JUST Data Lab
The way to right wrongs is to turn the light of truth upon them. —Ida B. Wells-Barnett
The Ida B. Wells JUST Data Lab brings together students, educators, activists, and artists to develop a critical and creative approach to data conception, production, and circulation. Their aim is to rethink and retool data for justice.
The CDH is committed to using data for social justice and to expanding the field of critical data studies at Princeton. We follow the seven precepts of Data Feminism, as described by Lauren Klein and Catherine D’Ignazio in their book Data Feminism. The principles are as follows: examine power, challenge power, elevate emotion and embodiment, rethink binaries and hierarchies, embrace pluralism, consider context, and make labor visible.
We devoted the 2017-2018 year to examining these issues during our Year of Data. During that year, we were delighted to welcome Ruha Benjamin as a Faculty Fellow, where Benjamin helped us curate several events, including the kickoff “Who Counts: A Symposium on Intersectional Data,” with Lauren Klein and Mimi Onuoha. Our keynote events for the Year of Data included a lecture by Safiya Noble, author of Algorithms of Oppression. The day after Noble’s packed lecture, Benjamin convened the first meeting of the Just Data Lab, now known as the Ida B. Wells JUST Data Lab, at the Center for Digital Humanities. The teaching materials drawn from this workshop are available on the Ida B. Wells Just Data Lab website.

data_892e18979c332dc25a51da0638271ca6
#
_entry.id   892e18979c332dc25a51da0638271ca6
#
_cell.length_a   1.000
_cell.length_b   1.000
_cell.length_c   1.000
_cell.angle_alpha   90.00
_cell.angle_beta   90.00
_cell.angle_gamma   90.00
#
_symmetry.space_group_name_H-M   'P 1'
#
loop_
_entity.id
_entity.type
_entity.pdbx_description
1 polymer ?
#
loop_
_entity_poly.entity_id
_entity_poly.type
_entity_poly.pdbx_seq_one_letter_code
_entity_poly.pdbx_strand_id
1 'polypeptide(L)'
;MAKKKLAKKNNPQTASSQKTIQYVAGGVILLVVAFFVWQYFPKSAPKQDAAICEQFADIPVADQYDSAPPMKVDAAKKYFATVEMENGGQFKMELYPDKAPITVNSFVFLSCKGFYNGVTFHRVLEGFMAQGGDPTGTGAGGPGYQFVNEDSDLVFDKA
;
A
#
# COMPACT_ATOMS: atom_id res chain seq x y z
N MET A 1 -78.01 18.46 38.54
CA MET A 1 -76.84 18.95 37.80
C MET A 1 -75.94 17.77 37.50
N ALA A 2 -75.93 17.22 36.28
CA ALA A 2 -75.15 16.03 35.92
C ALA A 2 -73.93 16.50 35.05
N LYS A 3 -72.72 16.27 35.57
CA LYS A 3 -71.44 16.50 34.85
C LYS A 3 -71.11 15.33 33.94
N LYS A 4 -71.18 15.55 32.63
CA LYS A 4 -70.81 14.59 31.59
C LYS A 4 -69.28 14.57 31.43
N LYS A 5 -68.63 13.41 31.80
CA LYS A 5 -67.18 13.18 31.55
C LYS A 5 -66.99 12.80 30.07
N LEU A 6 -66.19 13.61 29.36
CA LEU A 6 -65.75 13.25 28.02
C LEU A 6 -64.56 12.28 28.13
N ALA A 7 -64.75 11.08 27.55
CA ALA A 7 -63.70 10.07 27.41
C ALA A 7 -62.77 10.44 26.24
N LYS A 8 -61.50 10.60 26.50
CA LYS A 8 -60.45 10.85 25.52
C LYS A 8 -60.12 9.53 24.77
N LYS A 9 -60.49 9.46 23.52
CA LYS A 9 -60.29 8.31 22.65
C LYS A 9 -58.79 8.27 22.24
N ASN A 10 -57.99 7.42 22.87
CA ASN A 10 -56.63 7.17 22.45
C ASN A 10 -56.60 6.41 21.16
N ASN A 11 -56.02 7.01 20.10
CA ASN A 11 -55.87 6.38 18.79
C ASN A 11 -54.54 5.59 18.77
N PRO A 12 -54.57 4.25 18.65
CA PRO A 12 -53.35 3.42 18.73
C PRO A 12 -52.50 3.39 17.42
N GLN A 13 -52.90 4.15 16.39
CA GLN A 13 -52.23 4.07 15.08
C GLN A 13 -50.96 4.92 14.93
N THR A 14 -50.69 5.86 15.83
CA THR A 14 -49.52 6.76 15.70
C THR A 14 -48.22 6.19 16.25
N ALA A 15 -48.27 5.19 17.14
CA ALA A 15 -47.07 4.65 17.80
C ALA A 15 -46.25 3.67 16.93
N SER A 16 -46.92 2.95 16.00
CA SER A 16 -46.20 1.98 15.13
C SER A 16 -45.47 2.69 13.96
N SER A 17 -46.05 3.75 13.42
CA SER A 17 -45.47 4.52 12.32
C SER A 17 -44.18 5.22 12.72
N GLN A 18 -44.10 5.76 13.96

In 2020, Benjamin launched the Pandemic Portal—a set of resources developed in collaboration with community organizations that will remain freely accessible for future research, education, and advocacy. The CDH is proud to provide ongoing support to the Lab, which brings together students, educators, activists, and artists to develop a critical and creative approach to data conception, production, and circulation.